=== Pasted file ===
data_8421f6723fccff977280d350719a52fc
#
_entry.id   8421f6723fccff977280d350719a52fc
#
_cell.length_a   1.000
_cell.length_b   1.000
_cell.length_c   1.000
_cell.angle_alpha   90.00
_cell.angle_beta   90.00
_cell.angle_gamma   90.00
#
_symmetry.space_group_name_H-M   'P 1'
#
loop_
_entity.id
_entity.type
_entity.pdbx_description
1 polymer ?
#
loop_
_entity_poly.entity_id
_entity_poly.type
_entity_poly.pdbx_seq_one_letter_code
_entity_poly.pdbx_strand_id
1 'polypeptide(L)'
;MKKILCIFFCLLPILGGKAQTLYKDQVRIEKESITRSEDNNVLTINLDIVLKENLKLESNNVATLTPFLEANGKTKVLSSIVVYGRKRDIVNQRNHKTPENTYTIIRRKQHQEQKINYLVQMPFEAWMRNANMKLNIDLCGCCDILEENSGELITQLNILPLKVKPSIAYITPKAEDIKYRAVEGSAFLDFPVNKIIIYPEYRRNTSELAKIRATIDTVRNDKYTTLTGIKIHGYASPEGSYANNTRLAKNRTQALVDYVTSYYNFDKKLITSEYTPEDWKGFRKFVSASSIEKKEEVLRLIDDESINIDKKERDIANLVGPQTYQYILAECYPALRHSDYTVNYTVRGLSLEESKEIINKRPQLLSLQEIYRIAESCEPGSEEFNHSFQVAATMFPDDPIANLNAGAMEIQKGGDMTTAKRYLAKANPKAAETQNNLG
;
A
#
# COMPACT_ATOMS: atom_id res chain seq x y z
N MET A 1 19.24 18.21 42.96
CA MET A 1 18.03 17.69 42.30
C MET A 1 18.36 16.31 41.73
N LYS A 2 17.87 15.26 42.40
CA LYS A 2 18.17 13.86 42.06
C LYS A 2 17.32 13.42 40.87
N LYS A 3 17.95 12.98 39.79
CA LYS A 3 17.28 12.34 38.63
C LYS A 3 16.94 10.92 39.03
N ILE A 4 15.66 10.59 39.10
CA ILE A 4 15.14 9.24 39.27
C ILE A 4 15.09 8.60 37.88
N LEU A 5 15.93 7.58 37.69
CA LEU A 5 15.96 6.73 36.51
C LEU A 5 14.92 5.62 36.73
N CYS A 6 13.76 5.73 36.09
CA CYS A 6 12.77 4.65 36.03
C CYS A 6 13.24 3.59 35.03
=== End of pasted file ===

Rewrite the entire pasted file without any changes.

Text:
data_8421f6723fccff977280d350719a52fc
#
_entry.id   8421f6723fccff977280d350719a52fc
#
_cell.length_a   1.000
_cell.length_b   1.000
_cell.length_c   1.000
_cell.angle_alpha   90.00
_cell.angle_beta   90.00
_cell.angle_gamma   90.00
#
_symmetry.space_group_name_H-M   'P 1'
#
loop_
_entity.id
_entity.type
_entity.pdbx_description
1 polymer ?
#
loop_
_entity_poly.entity_id
_entity_poly.type
_entity_poly.pdbx_seq_one_letter_code
_entity_poly.pdbx_strand_id
1 'polypeptide(L)'
;MKKILCIFFCLLPILGGKAQTLYKDQVRIEKESITRSEDNNVLTINLDIVLKENLKLESNNVATLTPFLEANGKTKVLSSIVVYGRKRDIVNQRNHKTPENTYTIIRRKQHQEQKINYLVQMPFEAWMRNANMKLNIDLCGCCDILEENSGELITQLNILPLKVKPSIAYITPKAEDIKYRAVEGSAFLDFPVNKIIIYPEYRRNTSELAKIRATIDTVRNDKYTTLTGIKIHGYASPEGSYANNTRLAKNRTQALVDYVTSYYNFDKKLITSEYTPEDWKGFRKFVSASSIEKKEEVLRLIDDESINIDKKERDIANLVGPQTYQYILAECYPALRHSDYTVNYTVRGLSLEESKEIINKRPQLLSLQEIYRIAESCEPGSEEFNHSFQVAATMFPDDPIANLNAGAMEIQKGGDMTTAKRYLAKANPKAAETQNNLG
;
A
#
# COMPACT_ATOMS: atom_id res chain seq x y z
N MET A 1 19.24 18.21 42.96
CA MET A 1 18.03 17.69 42.30
C MET A 1 18.36 16.31 41.73
N LYS A 2 17.87 15.26 42.40
CA LYS A 2 18.17 13.86 42.06
C LYS A 2 17.32 13.42 40.87
N LYS A 3 17.95 12.98 39.79
CA LYS A 3 17.28 12.34 38.63
C LYS A 3 16.94 10.92 39.03
N ILE A 4 15.66 10.59 39.10
CA ILE A 4 15.14 9.24 39.27
C ILE A 4 15.09 8.60 37.88
N LEU A 5 15.93 7.58 37.69
CA LEU A 5 15.96 6.73 36.51
C LEU A 5 14.92 5.62 36.73
N CYS A 6 13.76 5.73 36.09
CA CYS A 6 12.77 4.65 36.03
C CYS A 6 13.24 3.59 35.03